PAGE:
"We put in place this law that will increase the look back window of child abuse cases from three years to ten years," says State Senator Tim Kennedy, referring to repeat offenders. "The sentences will go up from 1 1/3 to 4 years in prison up to 25 years in prison." Jay J. Bolvin's father was sentenced to 1 1/3 to 4 years in prison, even though he was convicted of attacking another child four years earlier, but the judge could not take that into consideration in sentencing because of the three year look back window.
Jay-J’s Law will crackdown on repeat child abuse by enacting the following changes to the penal code:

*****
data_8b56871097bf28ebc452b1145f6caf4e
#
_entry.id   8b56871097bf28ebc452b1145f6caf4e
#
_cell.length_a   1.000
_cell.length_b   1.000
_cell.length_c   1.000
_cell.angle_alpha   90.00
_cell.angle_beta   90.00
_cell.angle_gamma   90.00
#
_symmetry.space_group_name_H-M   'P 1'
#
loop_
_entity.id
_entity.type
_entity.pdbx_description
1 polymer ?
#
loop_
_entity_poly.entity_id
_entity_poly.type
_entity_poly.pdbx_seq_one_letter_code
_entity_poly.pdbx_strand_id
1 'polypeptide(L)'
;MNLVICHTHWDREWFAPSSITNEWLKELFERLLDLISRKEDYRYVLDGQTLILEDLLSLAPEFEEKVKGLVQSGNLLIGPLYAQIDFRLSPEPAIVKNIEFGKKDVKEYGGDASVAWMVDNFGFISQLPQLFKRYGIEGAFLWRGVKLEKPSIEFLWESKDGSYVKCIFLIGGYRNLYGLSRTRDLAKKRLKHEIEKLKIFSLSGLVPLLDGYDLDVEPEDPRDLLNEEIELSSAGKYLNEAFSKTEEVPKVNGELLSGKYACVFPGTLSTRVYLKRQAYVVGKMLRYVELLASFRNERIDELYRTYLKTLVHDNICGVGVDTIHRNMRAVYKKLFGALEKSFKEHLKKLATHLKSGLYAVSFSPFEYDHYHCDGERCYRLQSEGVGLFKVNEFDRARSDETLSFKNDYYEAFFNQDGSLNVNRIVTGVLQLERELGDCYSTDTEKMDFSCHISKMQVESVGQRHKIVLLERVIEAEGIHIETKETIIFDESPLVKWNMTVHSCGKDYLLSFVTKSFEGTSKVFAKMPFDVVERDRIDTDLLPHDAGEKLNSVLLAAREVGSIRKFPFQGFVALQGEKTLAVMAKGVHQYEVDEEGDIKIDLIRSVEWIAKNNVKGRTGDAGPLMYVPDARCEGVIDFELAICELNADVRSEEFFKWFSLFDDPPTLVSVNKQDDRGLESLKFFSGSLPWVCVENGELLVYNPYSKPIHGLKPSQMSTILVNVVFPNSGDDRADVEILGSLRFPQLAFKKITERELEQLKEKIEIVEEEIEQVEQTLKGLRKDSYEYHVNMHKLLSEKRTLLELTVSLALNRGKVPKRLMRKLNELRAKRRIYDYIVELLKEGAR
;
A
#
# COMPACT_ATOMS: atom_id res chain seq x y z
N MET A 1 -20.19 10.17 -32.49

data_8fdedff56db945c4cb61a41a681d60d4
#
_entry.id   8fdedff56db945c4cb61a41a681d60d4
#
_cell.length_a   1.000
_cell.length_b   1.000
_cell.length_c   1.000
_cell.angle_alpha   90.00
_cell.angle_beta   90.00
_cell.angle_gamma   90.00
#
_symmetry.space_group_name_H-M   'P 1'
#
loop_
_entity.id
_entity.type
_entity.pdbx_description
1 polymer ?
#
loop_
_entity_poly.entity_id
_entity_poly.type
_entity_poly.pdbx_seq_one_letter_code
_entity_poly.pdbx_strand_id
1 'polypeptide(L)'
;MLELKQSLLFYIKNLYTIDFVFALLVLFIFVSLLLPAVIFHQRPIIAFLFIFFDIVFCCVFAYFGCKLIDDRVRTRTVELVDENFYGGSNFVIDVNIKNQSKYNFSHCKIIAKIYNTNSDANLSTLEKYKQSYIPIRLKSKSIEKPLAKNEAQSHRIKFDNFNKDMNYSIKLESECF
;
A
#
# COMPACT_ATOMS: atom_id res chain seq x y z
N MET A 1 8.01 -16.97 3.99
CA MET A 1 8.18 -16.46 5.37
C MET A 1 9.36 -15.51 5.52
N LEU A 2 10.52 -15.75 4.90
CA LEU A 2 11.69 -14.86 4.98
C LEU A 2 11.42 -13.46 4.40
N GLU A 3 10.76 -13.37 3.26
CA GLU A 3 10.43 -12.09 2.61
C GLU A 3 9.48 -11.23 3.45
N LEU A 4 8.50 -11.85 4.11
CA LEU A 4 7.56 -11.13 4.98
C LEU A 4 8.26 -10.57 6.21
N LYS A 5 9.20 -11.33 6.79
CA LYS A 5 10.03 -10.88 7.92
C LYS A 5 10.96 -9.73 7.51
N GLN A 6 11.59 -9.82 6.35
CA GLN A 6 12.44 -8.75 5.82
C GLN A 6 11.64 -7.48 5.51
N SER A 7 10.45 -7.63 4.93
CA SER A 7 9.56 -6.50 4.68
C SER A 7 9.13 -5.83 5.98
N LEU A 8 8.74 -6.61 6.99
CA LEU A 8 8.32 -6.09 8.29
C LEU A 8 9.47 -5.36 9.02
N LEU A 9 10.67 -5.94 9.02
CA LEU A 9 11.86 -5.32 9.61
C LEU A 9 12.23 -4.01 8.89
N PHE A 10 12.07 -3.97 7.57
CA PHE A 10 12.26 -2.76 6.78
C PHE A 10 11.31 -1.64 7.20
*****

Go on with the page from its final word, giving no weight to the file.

- It amends aggravated assault upon a person less than 11 years old. An individual will be guilty of aggravated assault if he severely injures a child and has been previously convicted of assault or attempted assault upon a child in the preceding 10 years, instead of the current three years.
- Aggravated assault upon a person less than 11 years old is increased from a class E felony to a class D felony. A third child abuse conviction would make aggravated assault upon a person less than 11 years old a class B felony.
- In severe cases, Jay-J’s Law will also allow law enforcement to charge individuals who recklessly commit serious repeat child abuse with first-degree assault, a class B felony.
Kennedy says the Assembly must now make this is a priority. "Last year the Senate passed it, but the Assembly dragged its feet. We cannot waste any more time, and we have run out of excuses," claims Kennedy.